Jan Figel, Special Envoy for the Promotion of Freedom of Religion or Belief outside the European Union, who visited Sudan from 14-17 March, says that the exchanges he had during his visit “demonstrated readiness of Sudanese partners to engage in continuous and constructive dialogue on religious diversity in Sudan, Horn of Africa and globally”.
In a statement issued on 18 March, the EU Delegation to Sudan said that the European Envoy met with members of the National Assembly and the Government including the ministers for Foreign Affairs and Endowments and Guidance. Figel also met representatives of religious, political and civil society organisations. He gave a lecture at the Ahfad University for Women. He visited the National Human Rights Commission and Council of Islamic Fiqh, Nour Mosque, a Coptic Church and the Sufi ceremony in Omdurman.
The visit was to support cooperation in intercultural and interreligious dialogue, and to promote freedom of religion or belief and peaceful coexistence of different communities.
The Envoy discussed the constitutional amendments and their compliance with international human rights law, highlighting the importance that the legislative framework also reflects these standards. “A fair state must be organised around equal citizenship for all. Diversity enriches while uniformity weakens societies,” said Jan Figel.
The Envoy called for the pardoning of the two Sudanese pastors, sentenced along with the released Czech Missionary Peter Jasek. Also, Jan Figel was allowed to visit and meet with Dr Mudawi Ibrahim, who is in detention.
The chairman of Sudan’s Legislation and Justice Committee at the National Assembly, Ahmed El Tijani, reported in a press statement that Figel asked about the demolition of several churches. El Tijani told him that the freedom of belief is sanctioned by the Sudanese constitution, and the state does not impose any religious belief or practice on its citizens. He said the churches were demolished for land-ownership reasons, and reaffirmed that some mosques have been demolished for the same reason..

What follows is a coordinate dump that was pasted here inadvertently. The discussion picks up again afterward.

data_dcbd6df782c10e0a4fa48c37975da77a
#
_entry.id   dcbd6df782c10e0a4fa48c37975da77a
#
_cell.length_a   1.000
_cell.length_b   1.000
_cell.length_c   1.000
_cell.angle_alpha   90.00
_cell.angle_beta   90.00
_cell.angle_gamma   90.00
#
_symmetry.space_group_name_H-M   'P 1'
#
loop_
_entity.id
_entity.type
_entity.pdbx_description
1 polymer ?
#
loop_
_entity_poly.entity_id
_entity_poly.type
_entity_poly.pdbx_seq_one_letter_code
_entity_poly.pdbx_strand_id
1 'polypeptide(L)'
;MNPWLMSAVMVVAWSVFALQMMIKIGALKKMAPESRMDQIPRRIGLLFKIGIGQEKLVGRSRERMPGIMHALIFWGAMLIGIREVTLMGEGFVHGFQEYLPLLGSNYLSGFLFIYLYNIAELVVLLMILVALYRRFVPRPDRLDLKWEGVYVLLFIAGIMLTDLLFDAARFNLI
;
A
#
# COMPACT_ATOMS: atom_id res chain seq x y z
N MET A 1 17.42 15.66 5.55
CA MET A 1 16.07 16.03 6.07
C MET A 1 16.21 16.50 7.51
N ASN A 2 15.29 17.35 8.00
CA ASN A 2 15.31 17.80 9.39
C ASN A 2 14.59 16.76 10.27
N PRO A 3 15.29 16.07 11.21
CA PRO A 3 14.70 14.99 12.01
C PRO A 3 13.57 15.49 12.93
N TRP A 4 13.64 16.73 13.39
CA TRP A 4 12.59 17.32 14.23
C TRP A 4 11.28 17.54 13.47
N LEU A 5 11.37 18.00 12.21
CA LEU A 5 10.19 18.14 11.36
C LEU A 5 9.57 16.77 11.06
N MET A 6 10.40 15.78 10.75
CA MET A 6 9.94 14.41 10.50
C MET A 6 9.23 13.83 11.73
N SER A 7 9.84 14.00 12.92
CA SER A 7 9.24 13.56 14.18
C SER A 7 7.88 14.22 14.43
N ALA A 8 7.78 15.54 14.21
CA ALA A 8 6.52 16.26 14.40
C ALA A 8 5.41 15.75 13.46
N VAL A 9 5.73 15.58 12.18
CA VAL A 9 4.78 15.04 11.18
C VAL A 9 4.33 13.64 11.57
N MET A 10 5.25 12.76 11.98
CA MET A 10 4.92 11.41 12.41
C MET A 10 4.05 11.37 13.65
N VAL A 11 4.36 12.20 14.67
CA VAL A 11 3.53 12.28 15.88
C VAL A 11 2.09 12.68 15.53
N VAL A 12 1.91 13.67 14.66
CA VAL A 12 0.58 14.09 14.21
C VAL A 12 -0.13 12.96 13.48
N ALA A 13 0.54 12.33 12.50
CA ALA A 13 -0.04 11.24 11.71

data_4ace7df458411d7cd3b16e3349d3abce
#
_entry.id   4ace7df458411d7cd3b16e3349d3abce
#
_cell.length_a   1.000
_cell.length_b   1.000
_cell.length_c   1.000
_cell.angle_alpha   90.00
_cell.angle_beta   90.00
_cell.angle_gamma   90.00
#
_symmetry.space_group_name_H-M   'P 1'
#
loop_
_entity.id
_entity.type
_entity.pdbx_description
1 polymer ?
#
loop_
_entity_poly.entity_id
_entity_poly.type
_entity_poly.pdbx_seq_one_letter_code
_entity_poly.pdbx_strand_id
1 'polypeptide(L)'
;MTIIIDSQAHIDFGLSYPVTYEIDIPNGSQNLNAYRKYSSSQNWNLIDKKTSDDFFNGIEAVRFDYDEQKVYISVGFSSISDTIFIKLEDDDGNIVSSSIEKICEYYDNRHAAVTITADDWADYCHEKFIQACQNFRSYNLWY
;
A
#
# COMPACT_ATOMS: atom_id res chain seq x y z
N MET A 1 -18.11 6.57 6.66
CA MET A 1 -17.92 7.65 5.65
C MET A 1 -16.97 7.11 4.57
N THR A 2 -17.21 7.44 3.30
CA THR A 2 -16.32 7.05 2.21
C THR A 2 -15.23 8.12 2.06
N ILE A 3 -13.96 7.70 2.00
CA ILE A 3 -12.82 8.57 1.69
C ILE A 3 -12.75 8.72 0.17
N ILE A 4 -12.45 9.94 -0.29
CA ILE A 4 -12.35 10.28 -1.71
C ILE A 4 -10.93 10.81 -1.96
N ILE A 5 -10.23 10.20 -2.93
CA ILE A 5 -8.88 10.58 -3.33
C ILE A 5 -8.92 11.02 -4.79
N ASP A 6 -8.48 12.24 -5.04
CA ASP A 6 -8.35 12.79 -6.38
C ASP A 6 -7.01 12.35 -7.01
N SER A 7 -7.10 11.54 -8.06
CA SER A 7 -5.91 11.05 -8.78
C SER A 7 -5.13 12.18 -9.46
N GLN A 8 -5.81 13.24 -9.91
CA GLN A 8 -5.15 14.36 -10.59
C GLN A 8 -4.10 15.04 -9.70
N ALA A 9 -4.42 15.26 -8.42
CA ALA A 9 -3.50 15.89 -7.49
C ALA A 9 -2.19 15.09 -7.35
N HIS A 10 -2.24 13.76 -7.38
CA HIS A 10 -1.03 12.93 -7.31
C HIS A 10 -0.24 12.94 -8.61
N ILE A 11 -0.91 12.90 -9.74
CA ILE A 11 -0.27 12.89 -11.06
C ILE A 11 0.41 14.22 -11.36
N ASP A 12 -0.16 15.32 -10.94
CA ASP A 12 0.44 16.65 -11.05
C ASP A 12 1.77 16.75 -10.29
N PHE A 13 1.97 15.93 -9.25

Following the secession of South Sudan in 2011, seven former Sudanese dioceses moved to South Sudan leaving only two dioceses for the small Christian minority, mainly in South Kordofan and Khartoum states.
According to the Chairman of the Legislation and Justice Committee at the National Assembly, Ahmed al-Tijani, the European envoy during his meeting posed a number of questions about the demolition of some churches. Last February, there were reports that Khartoum state authorities decided to demolish 25 churches. However, the decision has been suspended.
He pointed out that churches have been established across the Sudan, adding that during religious events and holidays Muslims and Christians exchange congratulations and reach each other, creating an environment of coexistence and tolerance.
Tijani said that the meeting had been requested by the EU visiting envoy who besides religious freedom discussed also a number of human rights issues.
Figel, according to the Sudanese legislator, during the meeting touched on the role of women in politics and their representation in the executive and legislative organs in the country.